July 14, 2018; New York Times
In the course of covering some of the more prominent scandals in the nonprofit sector over the past few years, NPQ has noted some marked similarities among the descriptions of some of the organizations’ corporate cultures. The profile of Save the Children UK in Saturday’s New York Times further reinforces those themes.
The piece, “A Crisis Management Guru Bungles a Crisis,” written by David Segal, addresses the drive for growth at play in the organization, leading up to its high profile #MeToo complaints. This is, in the article, largely laid at the feet of its chairman since 2008, Sir Alan Parker, who was previously the head of the Brunswick Group, a PR firm that helps shape corporate reputations. He was known as a master spin doctor—a coach to other executives in crisis—but all of that came to not very much when he declared himself done shortly after the scandal in which he was implicated became public.
The BBC ran a story in March that charged Parker and the organization as a whole with mishandling complaints of sexual harassment and bullying lodged against some of the charity’s senior managers. A petition was soon circulating among staff demanding Parker’s resignation, and the British government’s Charities Commission announced they would run an inquiry into the organization. A week after the inquiry was announced, Parker resigned. It’s here we begin to see similarities in the profile of this organization and those of the Silicon Valley Community Foundation (SVCF) and the Wounded Warrior Project, both of which put such a heavy premium on growth that it sometimes clouded their judgment:
Current and former employees say the charity, under the leadership of Mr. Parker, created an adrenalized culture more suited to a battle-ready business than a charity. They describe a place gripped by a desire to win, with victory defined as raising more money and then spending it on splashier projects than other charities did. There were boasts about reaching more children. Dollars and headlines were key metrics. Beating Oxfam, a U.K.-based charity that fights poverty, was the goal.
Mr. Parker “was putting growth above all,” said Jonathan Glennie, former director of policy and research. “And the cost was that anything that got in the way of growth was ignored.”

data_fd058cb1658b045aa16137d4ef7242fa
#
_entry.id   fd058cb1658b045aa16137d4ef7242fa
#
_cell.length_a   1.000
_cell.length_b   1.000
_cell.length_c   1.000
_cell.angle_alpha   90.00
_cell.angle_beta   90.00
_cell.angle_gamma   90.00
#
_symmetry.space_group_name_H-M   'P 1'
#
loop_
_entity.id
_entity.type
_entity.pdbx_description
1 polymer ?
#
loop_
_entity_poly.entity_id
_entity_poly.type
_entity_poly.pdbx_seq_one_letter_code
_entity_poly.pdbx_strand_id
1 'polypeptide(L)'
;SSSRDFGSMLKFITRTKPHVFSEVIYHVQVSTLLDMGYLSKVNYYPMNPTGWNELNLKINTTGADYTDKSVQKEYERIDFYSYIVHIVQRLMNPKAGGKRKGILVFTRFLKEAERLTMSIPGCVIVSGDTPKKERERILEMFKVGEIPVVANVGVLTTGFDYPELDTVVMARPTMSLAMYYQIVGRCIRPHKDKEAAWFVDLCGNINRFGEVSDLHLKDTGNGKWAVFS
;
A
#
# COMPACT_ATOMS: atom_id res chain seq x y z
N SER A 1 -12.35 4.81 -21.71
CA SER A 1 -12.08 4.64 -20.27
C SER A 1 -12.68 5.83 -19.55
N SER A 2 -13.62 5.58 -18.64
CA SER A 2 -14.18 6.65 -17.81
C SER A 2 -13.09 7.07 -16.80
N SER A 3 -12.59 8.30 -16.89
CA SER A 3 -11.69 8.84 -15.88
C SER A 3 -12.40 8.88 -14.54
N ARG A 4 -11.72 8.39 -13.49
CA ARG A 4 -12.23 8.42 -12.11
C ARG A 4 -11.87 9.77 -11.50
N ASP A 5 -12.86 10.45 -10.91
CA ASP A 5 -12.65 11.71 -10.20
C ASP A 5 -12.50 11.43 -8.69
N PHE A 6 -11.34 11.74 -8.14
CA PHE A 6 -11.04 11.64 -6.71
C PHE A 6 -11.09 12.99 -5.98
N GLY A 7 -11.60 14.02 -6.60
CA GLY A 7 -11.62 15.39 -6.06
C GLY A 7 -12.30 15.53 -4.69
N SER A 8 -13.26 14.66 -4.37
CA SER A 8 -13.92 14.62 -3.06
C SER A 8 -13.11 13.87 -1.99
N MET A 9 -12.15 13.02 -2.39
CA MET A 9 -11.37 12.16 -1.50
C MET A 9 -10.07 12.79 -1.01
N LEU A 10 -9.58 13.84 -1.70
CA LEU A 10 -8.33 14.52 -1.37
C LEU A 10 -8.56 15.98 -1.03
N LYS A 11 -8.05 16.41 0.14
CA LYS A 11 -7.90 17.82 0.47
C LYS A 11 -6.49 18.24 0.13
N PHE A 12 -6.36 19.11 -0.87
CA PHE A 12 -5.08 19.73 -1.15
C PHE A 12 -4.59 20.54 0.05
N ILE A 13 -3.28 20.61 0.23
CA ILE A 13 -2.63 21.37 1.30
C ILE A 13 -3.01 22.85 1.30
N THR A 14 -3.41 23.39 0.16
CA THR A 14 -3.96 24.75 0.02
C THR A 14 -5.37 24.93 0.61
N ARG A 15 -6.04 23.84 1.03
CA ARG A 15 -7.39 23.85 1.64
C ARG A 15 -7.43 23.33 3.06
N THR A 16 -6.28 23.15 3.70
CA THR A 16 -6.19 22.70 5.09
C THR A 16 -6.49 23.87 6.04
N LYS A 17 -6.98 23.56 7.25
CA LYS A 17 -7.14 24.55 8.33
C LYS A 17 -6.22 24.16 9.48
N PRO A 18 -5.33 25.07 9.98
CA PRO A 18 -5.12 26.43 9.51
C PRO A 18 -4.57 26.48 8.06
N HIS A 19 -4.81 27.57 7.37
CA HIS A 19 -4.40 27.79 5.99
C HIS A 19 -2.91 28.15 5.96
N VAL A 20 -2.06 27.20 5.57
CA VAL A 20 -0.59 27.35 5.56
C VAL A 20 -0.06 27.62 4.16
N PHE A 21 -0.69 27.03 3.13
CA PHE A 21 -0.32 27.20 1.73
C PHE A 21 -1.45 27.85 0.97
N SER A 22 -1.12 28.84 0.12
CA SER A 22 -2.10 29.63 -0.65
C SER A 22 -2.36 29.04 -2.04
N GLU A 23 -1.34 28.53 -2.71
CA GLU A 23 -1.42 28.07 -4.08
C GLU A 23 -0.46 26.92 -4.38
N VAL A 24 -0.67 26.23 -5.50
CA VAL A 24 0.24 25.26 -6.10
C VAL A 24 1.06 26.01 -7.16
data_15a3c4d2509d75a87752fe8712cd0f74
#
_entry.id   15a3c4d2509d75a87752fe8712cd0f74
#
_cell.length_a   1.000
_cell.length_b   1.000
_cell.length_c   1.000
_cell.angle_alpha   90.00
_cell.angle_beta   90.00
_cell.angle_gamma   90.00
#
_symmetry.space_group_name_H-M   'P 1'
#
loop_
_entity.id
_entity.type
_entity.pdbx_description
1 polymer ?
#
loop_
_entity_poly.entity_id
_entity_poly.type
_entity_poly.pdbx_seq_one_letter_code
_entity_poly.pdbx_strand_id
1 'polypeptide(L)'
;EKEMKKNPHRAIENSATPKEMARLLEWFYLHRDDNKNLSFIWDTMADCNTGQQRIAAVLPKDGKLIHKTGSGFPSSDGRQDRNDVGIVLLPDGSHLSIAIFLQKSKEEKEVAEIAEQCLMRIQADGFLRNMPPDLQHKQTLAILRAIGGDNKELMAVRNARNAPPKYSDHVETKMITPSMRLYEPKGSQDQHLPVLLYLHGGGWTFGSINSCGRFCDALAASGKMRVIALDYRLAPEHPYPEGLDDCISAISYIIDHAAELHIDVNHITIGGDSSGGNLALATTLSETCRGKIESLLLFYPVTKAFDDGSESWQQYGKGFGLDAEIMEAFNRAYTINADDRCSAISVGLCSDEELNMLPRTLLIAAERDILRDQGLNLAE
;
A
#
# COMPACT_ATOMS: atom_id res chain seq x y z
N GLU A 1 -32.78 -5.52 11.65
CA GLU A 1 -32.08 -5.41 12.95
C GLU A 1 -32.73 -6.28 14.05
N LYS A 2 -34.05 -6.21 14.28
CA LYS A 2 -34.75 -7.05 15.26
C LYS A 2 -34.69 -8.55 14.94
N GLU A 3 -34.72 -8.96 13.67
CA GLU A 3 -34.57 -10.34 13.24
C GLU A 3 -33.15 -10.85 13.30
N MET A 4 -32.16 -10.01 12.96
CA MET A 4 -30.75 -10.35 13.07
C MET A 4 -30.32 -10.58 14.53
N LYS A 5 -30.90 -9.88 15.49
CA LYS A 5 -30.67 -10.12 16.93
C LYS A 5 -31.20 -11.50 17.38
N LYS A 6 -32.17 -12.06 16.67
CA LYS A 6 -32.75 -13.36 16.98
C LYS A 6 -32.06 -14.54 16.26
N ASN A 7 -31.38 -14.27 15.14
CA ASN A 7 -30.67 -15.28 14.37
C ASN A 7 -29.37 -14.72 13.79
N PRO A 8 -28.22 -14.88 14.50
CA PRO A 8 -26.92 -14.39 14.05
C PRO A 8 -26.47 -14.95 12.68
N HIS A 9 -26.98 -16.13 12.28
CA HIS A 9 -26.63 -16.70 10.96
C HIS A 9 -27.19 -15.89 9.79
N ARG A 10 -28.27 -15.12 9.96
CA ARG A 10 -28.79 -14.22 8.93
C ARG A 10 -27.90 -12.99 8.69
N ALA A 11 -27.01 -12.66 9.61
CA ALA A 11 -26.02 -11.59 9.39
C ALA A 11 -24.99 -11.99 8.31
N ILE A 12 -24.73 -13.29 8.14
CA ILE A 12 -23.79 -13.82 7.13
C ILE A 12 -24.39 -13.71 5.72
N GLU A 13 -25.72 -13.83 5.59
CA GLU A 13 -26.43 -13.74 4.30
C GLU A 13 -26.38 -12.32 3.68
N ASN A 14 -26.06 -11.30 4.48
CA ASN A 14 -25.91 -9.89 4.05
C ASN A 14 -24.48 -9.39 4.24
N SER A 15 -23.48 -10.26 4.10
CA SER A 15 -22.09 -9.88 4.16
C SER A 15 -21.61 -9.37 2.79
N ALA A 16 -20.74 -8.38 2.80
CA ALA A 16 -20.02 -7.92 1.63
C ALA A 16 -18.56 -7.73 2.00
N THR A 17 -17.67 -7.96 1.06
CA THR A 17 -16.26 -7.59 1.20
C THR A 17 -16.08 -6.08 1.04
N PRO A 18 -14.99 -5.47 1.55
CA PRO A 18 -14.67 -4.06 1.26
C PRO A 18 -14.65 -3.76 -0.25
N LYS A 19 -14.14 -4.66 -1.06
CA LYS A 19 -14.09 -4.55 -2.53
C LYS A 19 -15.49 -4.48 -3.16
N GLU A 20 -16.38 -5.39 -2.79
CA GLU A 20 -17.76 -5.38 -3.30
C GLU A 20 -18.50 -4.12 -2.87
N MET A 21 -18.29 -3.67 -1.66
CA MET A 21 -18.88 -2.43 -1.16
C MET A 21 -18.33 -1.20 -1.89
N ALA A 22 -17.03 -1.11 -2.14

A corporate creature to his core, Mr. Parker reacted to the harassment complaints like a chief executive from a bygone era, current and former Save the Children employees say. One of his priorities seemed to be protecting the jobs and reputation of the men responsible for the harassment, particularly Justin Forsyth, the charity’s chief executive officer at the time. A victim quoted in a 2015 internal review commissioned by the charity said that she was uncomfortable with Mr. Parker’s efforts at adjudication.
Parker is described here as “a maypole at London’s dance of elites. He is friends with the former Labour prime minister Gordon Brown, as well as the former Tory prime minister David Cameron. (Both attended his second wedding.) Invitations to Mr. Parker’s salon-style lunches at the men-only Garrick Club, which allows female guests, are attended by chief executives and media titans alike. He travels in a chauffeured Lexus and has a personal fortune reportedly close to $150 million.”
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Reportedly, the two executives who had the sexual harassment claims lodged against them shared Parker’s vision for a “bigger, brasher organization.” Justin Forsyth in particular, it’s said, wanted to be the kind of shop that would draw in hotter celebrities like Oxfam does.
And as far as acquisition of cash was concerned, the strategy worked. Segal reports, “As Save the Children UK started to act more like a corporation, it raised more money from publicly traded companies. Within three years of Mr. Parker’s appointment, business sponsorships had quintupled to nearly $30 million”—even if some of those deals appeared too close for comfort. Communications staff were sometimes asked, according to this report, to delay issuing critiques of companies that were donors or prospective donors.
This happened a few times when the press office wanted to chastise energy companies, including British Gas and EDF, for raising rates, said Dominic Nutt, the charity’s one-time head of news. “If the money got in the way of the mission,” he said in an interview, “the money came first.”
A current spokesman denies that the organization’s silence could be bought.
One recurring theme in the 2015 internal report is that Parker was too close to Forsyth to act impartially. This sounds to us like the situation at SVCF:
[Former CEO Emmett] Carson, a well-known figure in philanthropic circles, had been placed on paid leave in April when allegations of bullying and sexual harassment by one senior executive surfaced, followed by closer examinations of the foundation’s internal culture, which has been described as toxic, “overly hierarchical,” and enabling of the abuse. SVCF, of course, is well known as the fastest growing community foundation in the country, with 83 percent of its assets parked in donor-advised funds. After a mere 11 years, and with $13.5 billion in assets under management, it still had its founder on board, his eye on the prize of that continued rapid growth. The executive who staff said was abusive, Mari Ellen Loijens, was the head of development and very successful at it. Reports suggest that Carson did not welcome complaints about her.
Segal quotes Parker’s letter of censure to Mr. Forsyth, which ends with, “It is simply ‘not on’ for this type of behaviour to take place at Save The Children.”
In the end, Parker left Save the Children UK with serious damage to its reputation and its finances (donations are already down) “that will shadow the charity for a long time.” And of this we can be fairly sure, if we are to judge from other similar cases.—Ruth McCambridge